“The Death of A Government Clerk” Write Up by Ty Gates

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The first paragraph of Anton Chekhov’s “The Death of A Government Clerk” is interesting and unexpected. The language that’s used and the way it’s written gives this casual feeling to it. It almost feels as if the author is just having a conversation with you. It’s an interesting way to set the tone for the story, and I found myself intrigued by the tone the author chose for this story, considering the title. My theory on why the author chose this tone is because it’s strikingly different from what you would expect. The title is foreboding, but the tone is almost joyful and lighthearted. It makes the story sound like a joke.

The plot arc in this story is an odd one. For instance, if we go back to the beginning. The conflict is introduced almost immediately. There is almost no exposition, it just jumps right into the conflict and rising action. I thought the conflict itself was strange. Usually, the conflicts that we would consider “story worthy” are much larger, but this one is pretty much just an awkward moment gone haywire. One thing I thought was odd was how important it was for Ivan to apologize. It was like that was all that mattered in the world. It seems odd, because in our world, one might not even acknowledge that it had happened. I have two ideas. The first is that Ivan will be punished for not apologizing, but when he sees that the general is not in his department, he’s relieved, as if the general can’t touch him for that. The second is that this society is so driven by honor that if Ivan hadn’t apologized, he would be marked. Maybe it is very strict with its rules about when you “splatter” someone. Any theories?

I also think it’s interesting that the author makes almost no effort to tell us anything about Ivan except for the fact that he is sorry for sneezing on the general’s head. It adds to the casual tone and makes the main character seem almost unimportant. Maybe Ivan’s position in the government isn’t important. This would explain the dismissive way the general treats Ivan, as if he’s a lesser member of the government. However, when Ivan realizes that he splattered on the general, he doesn’t explain him as a superior. He doesn’t even show him as an equal. He just is.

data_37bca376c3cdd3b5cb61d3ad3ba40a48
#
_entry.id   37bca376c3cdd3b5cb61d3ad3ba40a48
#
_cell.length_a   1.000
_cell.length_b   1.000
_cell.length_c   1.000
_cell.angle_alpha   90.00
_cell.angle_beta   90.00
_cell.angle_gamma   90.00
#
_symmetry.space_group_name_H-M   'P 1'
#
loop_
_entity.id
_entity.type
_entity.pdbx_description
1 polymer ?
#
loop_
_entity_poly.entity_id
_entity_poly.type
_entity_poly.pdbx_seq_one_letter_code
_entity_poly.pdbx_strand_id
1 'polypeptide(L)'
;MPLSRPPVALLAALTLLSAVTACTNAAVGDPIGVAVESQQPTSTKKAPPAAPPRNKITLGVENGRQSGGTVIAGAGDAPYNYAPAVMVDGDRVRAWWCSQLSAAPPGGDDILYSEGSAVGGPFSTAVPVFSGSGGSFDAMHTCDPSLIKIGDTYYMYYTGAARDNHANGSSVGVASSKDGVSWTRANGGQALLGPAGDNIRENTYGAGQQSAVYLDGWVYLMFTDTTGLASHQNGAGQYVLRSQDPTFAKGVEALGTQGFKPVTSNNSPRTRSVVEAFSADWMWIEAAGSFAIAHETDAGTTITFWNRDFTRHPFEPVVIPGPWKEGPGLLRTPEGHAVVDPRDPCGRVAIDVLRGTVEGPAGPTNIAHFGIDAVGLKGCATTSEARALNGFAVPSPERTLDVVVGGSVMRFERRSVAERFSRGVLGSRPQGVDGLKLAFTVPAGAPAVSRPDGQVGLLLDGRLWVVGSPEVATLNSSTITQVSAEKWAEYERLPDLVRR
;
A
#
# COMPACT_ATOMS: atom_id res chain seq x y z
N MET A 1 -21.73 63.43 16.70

The ending is just as striking as the beginning. The way that the author builds up the story makes this accident seem earth-shattering. Ivan tries again and again to apologize to this man, and each time he’s blown off. Every time he gets blown off, Ivan becomes more and more desperate, until the climax when the general tells him to go away. After Ivan has resolved not to write a letter to the general, it ends abruptly. The man goes home and dies. It’s matter of fact and sudden. When the author is talking directly to the reader in the beginning of the piece about the conflict being introduced with “but suddenly,” the reader is lulled into a sense of security. Then the end is the more sudden thing. A sneeze isn’t exactly sudden. You can feel it building up. But the way, or lack of way, that the author explains his death is most definitely sudden.

Something that we can incorporate into our writing is the use of tone to almost play with the reader’s expectations. Using techniques like casually breaking the story to speak to the reader directly can help turn tone in the way the author wants, if done well. It directly sets up a sort of feeling with the story. Along with that, the use of casual language, especially in this piece, can make the story feel like it’s being told word of mouth or even as a joke. I think integrating an acute awareness of our tone and the way we create that can help us steer the story and the reader in the directions we want.